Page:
Germany has recommended the AstraZeneca coronavirus vaccine should only be given to people under the age of 65, according to reports.
The country’s vaccine committee has reportedly said the jab, developed alongside the University of Oxford, should only be offered to people aged between 18 and 64.
It gave a lack of sufficient data on the effectiveness of the inoculation in older people as the reason for the decision in a draft recommendation.
- December 9 – UK authorities confirmed 2 cases of anaphylaxis after vaccination
- December 18*, 2020 – CDC has identified 6 case reports of anaphylaxis following Pfizer-BioNTech vaccine meeting Brighton Collaboration criteria for anaphylaxis
- Persons with anaphylaxis following COVID-19 vaccination should not receive additional doses of COVID-19 vaccine
A hospital worker with no history of allergies was admitted to intensive care over a severe reaction she suffered 10 minutes after having Pfizer’s coronavirus vaccine. The unidentified female worker suffered an anaphylactic reaction shortly after receiving the injection at a hospital in Juneau, Alaska, on Tuesday.
Two healthcare workers in the UK suffered an anaphylactic reaction to the Pfizer injection after being given it last week, although the vaccine has been widely tested and analysed, with government experts in both the US and Great Britain deeming it safe.
More than 100,000 patients will not be able to get the Covid vaccine from their family doctor after their GP surgeries decided not to take part in its deployment, the Guardian can reveal.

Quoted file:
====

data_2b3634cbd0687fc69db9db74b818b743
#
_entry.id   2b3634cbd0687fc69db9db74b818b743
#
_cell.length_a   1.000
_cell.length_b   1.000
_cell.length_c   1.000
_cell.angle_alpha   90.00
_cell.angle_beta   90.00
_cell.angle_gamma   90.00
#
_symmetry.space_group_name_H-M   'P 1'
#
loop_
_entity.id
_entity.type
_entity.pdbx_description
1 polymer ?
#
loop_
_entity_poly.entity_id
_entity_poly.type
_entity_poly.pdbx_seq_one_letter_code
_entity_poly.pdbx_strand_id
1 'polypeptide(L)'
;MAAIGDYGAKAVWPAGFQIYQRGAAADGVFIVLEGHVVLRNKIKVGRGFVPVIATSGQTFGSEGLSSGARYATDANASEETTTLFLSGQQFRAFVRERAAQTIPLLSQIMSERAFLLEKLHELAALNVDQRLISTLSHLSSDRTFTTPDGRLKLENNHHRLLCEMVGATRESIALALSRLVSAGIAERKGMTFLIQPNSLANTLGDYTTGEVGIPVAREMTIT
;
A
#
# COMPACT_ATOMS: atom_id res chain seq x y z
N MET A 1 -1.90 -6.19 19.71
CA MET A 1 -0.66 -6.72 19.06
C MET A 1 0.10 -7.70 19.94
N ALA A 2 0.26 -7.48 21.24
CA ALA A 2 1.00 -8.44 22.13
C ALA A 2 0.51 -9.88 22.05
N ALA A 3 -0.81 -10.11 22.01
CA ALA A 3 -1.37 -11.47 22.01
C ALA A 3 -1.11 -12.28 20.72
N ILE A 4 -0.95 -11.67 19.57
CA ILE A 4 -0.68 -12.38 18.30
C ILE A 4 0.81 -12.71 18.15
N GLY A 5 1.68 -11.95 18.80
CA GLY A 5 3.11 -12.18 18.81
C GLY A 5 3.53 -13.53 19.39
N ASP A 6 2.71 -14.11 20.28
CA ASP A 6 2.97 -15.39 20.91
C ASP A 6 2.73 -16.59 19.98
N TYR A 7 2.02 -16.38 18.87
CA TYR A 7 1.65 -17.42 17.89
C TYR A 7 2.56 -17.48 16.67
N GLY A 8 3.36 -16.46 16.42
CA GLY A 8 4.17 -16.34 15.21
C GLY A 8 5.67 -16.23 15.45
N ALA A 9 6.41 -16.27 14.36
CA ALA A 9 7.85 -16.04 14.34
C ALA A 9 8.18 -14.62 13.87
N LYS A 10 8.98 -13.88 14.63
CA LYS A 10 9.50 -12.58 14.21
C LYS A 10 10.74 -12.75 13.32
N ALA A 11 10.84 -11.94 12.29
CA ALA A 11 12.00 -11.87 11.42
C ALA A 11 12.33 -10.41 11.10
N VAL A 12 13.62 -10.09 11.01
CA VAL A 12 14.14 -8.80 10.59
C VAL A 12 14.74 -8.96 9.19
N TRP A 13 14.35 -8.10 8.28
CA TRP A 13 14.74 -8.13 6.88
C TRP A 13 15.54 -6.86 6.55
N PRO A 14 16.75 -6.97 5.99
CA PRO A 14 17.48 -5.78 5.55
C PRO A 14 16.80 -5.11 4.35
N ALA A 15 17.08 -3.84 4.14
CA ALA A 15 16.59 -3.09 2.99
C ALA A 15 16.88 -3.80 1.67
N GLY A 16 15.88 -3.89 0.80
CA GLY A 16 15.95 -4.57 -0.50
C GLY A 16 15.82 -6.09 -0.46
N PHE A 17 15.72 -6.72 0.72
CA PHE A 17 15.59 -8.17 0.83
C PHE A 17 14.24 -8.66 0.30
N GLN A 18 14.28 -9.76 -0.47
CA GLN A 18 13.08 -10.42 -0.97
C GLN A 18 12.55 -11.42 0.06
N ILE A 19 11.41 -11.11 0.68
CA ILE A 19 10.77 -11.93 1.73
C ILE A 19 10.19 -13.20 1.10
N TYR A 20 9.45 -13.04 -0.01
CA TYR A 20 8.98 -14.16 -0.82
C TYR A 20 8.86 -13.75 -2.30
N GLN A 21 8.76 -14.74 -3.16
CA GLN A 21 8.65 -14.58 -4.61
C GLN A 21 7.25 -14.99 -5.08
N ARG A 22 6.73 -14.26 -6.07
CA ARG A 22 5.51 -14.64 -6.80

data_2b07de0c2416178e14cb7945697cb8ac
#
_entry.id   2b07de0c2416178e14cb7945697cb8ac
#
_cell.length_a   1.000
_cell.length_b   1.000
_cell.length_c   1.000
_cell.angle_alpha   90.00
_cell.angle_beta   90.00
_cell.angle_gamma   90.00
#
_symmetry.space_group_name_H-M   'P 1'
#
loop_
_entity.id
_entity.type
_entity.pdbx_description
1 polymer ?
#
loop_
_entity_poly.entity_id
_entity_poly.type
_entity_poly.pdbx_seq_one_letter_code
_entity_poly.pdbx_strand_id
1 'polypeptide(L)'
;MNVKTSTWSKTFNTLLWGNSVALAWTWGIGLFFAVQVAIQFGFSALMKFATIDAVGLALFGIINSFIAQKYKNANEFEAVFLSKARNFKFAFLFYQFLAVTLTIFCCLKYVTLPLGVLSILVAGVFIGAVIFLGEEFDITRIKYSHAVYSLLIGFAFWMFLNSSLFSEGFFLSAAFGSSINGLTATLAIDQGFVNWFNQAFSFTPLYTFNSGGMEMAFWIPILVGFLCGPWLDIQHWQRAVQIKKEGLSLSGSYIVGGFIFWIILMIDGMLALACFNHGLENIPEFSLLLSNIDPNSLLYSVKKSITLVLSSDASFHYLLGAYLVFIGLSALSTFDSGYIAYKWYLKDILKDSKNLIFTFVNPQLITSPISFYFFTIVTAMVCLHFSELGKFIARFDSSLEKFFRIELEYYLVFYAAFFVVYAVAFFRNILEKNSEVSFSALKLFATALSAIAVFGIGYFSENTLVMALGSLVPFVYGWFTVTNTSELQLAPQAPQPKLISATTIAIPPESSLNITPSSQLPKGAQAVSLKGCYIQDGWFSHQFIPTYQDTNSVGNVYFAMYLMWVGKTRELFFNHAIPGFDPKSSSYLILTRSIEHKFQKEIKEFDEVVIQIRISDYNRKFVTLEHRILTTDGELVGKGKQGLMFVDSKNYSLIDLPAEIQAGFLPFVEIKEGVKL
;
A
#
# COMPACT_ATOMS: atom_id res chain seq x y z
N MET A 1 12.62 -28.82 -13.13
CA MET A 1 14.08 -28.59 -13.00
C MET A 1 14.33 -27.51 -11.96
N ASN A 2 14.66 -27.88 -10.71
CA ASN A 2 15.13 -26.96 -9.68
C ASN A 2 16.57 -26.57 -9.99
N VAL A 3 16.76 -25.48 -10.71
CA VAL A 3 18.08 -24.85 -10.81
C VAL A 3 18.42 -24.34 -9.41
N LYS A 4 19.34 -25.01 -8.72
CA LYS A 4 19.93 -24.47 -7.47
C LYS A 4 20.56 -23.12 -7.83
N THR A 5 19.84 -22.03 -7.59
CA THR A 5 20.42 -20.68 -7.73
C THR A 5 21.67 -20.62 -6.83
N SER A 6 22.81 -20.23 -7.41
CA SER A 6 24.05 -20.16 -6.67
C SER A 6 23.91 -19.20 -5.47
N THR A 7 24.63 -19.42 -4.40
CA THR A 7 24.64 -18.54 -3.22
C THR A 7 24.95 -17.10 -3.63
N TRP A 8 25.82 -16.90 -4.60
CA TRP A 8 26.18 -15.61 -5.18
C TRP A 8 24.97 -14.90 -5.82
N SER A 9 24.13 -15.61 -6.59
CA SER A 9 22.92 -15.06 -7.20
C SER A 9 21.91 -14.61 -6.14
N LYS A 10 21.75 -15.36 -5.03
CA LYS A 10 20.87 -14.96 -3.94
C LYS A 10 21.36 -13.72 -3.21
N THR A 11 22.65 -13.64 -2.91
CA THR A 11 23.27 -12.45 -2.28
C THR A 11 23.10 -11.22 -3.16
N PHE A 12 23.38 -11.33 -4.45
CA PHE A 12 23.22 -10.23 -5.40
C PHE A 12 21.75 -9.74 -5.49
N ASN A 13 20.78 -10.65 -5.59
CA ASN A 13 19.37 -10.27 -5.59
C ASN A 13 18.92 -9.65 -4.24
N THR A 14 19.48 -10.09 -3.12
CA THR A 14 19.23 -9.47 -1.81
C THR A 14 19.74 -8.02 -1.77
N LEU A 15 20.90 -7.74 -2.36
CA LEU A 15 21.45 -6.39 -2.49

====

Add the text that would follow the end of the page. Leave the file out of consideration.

The UK government has granted pharmaceutical giant Pfizer a legal indemnity protecting it from being sued, enabling its coronavirus vaccine to be rolled out across the country as early as next week.
The Department of Health and Social Care has confirmed the company has been given an indemnity protecting it from legal action as a result of any problems with the vaccine.
Ministers have also changed the law in recent weeks to give new protections to companies such as Pfizer, giving them immunity from being sued by patients in the event of any complications.
NHS staff providing the vaccine, as well as manufacturers of the drug, are also protected.
Most people will escape “severe” side effects, defined as those that prevent daily activity. Fewer than 2% of recipients of the Pfizer and Moderna vaccines developed severe fevers of 39°C to 40°C. But if the companies win regulatory approvals, they’re aiming to supply vaccine to 35 million people worldwide by the end of December. If 2% experienced severe fever, that would be 700,000 people.
Other transient side effects would likely affect even more people. The independent board that conducted the interim analysis of Moderna’s huge trial found that severe side effects included fatigue in 9.7% of participants, muscle pain in 8.9%, joint pain in 5.2%, and headache in 4.5%. In the Pfizer/BioNTech vaccine trial, the numbers were lower: Severe side effects included fatigue (3.8%) and headache (2%).
But that’s a higher rate of severe reactions than people may be accustomed to. “This is higher reactogenicity than is ordinarily seen with most flu vaccines, even the high-dose ones,” says Arnold Monto, an epidemiologist at the University of Michigan School of Public Health.
- Vaccine produced by a partnership between a University of Oxford research institute, Vaccitech, and AstraZeneca, does not need to be stored at freezing temperatures.
- Cheaper and easier to produce than the high-efficacy vaccines produced by BioNTech-Pfizer and Moderna.
- The price of AstraZeneca’s shares dropped on the news, and an analysis from an investment bank concluded, “We believe that this product will never be licensed in the US.”
- A closer look at the the Oxford-AstraZeneca trials reveals some very shaky science.
- Cherry-picked the data
- Dosing issues
- Opaque planning and data analysis procedures
- Age group selection